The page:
Jackson Pollock’s work represents exploration with paint, movement, and self expression. He worked on a very large scale and he used his whole body to accomplish covering the canvas. I showed my students a few examples of Pollock in action and also his finished pieces.
In honor of Pollock I set up three paint projects. The first, String Painting, was an experimentation in mark making and using paint in an nontraditional way without brushes.
It’s important to give students time to discover the “mark” or “track'” that each material makes. This lesson was also a great study in layering paint and color mixing.
Open containers and permission to get paint on hands often turns into expressive art and a wonderful sensory experience.
I love open-ended projects because each piece is truly unique, .
Our second project, Marble Painting, represented Pollocks kinetic approach to art making. We stood on our feet, moved away from the table and jumped around. The final product is a close match to the aesthetic of Pollock’s work.
Materials needed for this project:
- Pringles container or Tennis ball container with lid
- spoons and containers for paint
- tempera paint
- paper cut to fit containers
From experience we learned that it helped to write each student’s name on the paper prior to inserting it into the tube. After the paper is placed in the tub each child added 2-4 paint covered marbles.I encouraged children to use a different color on each marble.
Depending on what colors are on the marbles and how long you shake the art might turn a bit brown. This is a great lesson for children in color mixing. Complimentary colors across from each other on the color wheel will make brown (green + red, orange + blue, and yellow + purple).
Before shaking it’s important to make sure the lid is fitted securely. I warn kids that I might say freeze and we practice jumping around and then stopping when I say freeze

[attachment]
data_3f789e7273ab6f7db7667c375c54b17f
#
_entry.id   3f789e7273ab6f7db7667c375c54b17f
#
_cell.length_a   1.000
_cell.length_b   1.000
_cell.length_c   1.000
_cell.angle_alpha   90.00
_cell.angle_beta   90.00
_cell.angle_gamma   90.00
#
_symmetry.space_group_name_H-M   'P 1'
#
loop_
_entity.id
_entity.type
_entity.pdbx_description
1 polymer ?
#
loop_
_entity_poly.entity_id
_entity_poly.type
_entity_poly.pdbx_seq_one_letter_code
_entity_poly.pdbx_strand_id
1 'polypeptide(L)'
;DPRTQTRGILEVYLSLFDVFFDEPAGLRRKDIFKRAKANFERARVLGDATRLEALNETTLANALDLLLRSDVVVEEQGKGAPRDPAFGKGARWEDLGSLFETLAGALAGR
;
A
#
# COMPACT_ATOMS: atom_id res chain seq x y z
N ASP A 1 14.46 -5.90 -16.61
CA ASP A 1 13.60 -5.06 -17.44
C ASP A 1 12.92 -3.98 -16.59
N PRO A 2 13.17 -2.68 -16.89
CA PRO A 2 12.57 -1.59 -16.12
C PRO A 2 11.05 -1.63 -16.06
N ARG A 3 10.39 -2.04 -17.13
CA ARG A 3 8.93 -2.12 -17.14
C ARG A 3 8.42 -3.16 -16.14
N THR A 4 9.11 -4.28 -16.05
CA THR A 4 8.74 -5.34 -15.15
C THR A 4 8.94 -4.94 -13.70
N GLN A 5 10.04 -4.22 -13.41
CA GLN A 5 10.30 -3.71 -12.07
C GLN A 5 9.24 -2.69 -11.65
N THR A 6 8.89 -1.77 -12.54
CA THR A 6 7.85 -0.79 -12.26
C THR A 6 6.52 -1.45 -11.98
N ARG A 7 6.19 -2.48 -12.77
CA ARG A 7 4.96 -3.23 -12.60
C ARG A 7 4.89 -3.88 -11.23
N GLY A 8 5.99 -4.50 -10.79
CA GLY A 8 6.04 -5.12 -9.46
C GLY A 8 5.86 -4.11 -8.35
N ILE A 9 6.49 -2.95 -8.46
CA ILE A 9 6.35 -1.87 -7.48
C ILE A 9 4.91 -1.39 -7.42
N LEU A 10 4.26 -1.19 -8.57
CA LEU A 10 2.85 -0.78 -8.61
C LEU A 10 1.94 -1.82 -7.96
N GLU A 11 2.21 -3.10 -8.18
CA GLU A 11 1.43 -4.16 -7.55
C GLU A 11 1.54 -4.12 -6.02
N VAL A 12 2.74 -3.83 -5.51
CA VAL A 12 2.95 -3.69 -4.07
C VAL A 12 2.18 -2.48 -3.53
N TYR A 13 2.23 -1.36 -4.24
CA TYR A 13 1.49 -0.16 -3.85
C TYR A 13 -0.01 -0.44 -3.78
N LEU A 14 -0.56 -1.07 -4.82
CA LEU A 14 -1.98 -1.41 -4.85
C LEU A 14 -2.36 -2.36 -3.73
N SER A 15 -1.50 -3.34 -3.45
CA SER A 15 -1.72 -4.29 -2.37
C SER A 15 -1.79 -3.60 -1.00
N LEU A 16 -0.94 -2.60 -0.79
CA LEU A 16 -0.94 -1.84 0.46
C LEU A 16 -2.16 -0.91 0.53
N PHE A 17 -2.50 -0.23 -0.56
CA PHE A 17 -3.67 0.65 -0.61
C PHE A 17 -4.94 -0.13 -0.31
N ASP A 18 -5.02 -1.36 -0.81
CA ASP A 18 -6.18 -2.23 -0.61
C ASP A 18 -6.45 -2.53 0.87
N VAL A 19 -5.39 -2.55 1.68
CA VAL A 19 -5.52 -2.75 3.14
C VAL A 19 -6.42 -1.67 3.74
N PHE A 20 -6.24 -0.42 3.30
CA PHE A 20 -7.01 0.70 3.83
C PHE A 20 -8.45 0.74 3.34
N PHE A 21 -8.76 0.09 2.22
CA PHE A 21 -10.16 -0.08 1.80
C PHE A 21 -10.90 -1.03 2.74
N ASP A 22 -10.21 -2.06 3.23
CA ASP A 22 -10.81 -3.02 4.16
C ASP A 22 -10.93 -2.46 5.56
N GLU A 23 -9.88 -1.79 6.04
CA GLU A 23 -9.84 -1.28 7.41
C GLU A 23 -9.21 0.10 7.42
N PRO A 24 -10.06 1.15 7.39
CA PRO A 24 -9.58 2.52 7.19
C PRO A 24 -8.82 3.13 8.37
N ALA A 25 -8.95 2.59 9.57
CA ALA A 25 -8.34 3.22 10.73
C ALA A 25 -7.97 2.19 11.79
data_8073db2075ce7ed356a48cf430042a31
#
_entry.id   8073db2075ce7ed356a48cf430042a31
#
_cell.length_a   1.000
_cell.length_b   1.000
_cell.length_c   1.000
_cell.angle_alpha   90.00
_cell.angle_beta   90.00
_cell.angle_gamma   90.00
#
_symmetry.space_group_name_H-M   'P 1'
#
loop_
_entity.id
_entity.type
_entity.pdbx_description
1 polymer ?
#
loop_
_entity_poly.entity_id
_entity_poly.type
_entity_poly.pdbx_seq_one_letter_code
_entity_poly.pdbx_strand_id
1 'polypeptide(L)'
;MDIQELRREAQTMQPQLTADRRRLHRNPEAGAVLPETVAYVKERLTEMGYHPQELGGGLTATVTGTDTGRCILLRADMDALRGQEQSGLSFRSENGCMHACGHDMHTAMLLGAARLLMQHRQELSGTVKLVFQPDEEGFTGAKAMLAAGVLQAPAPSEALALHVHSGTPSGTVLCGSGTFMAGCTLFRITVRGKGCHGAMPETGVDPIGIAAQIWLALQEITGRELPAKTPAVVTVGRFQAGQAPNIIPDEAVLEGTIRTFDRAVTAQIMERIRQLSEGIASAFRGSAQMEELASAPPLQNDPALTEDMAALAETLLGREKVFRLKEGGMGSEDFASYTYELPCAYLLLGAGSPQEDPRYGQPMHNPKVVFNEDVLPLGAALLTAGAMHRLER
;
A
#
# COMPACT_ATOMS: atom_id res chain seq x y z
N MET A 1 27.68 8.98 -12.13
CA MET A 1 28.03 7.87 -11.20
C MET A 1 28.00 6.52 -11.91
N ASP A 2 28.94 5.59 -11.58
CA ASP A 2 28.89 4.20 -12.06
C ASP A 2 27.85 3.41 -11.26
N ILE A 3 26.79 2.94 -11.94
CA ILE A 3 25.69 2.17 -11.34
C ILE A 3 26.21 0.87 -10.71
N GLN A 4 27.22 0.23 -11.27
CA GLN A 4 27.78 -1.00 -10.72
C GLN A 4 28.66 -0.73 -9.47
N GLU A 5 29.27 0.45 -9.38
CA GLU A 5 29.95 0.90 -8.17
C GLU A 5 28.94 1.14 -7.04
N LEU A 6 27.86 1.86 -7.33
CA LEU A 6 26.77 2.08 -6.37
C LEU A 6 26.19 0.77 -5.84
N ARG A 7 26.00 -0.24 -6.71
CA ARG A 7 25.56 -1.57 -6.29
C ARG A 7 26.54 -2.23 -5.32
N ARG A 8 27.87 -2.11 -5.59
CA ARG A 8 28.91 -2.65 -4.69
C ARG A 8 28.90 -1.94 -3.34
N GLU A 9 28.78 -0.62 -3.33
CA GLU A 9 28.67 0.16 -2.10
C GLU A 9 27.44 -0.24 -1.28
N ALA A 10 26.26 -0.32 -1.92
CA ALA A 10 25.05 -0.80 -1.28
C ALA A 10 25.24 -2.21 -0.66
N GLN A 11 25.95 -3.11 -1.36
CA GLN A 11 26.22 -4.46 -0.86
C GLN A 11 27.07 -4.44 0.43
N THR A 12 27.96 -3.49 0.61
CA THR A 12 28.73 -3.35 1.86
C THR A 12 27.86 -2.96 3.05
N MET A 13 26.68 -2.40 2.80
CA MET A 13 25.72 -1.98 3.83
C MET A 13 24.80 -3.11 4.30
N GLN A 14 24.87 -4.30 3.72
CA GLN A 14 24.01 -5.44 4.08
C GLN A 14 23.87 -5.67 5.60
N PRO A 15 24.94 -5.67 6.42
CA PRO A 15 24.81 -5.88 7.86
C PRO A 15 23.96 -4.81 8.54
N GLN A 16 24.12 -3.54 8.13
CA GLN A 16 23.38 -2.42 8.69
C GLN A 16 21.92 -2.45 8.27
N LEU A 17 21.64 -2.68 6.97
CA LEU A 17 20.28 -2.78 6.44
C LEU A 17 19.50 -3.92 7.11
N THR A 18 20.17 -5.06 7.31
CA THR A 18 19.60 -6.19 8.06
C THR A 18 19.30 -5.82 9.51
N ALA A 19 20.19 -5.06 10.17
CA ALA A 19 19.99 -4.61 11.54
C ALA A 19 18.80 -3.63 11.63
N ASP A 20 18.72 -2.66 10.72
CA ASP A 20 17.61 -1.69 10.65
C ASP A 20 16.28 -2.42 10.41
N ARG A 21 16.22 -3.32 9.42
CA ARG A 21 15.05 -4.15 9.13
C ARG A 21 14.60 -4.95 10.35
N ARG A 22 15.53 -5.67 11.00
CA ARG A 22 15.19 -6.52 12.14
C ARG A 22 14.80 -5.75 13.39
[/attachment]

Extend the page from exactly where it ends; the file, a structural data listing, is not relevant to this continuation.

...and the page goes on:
You can experiment with shaking the can a little or a lot for a different amount of coverage.
Our final project of the day was Pendulum Painting. This activity is a wonderful combination of science and art. Pendulum painting incorporates physics and is just as fun to watch as it is to do. It’s very zen, calm and peaceful.
There are several ways to construct a pendulum. You can do something as easy as a tripod/tepee style or build up from a square base. I chose to build one based on Teacher Tom’s design because it looked sturdy enough to last a week in a classroom and if it was bumped or pushed it wouldn’t tip over.
I used 1/2″ tubing and slide on connecters without glue so that I could break down the pendulum for easy storing. the length of the pendulum base was 4′ x 4′ and it was about 3′ tall. I used a plastic bottle and drilled a hole in the cap about 3/8″ thick. I played around with the size of the hole and the paint to water ratio. I found the washable tempera I was using needed to be thinned down to 2 parts paint: 1 part water. I used a clothes pin at the end of the string to detach the bottle for cleaning after each class or when we needed to do a color change.
Once you fill the paint and let go of the bottle the paint starts coming out so it’s nice for children to have a dry run before paint is added. I described swinging the pendulum gently like you are swinging a baby, not to push, throw or hit the bottle. It’s takes practice to get the circular motion so after each child swung the bottle I would often give it a little nudge to help the pattern.
Drying takes a long time and for the first 12-24 hours (unless it’s a hot sunny day and you can dry them outside) they need to dry flat so the paint doesn’t drip. This was tricky as I have over 70 students a week and minimal flat drying space, especially for large scale pieces but I devised a flat layered rack and rotated several times a day hanging art on the walls if it was till tacky but not drippy. I loved the way the studio looked during this project. So fun and alive!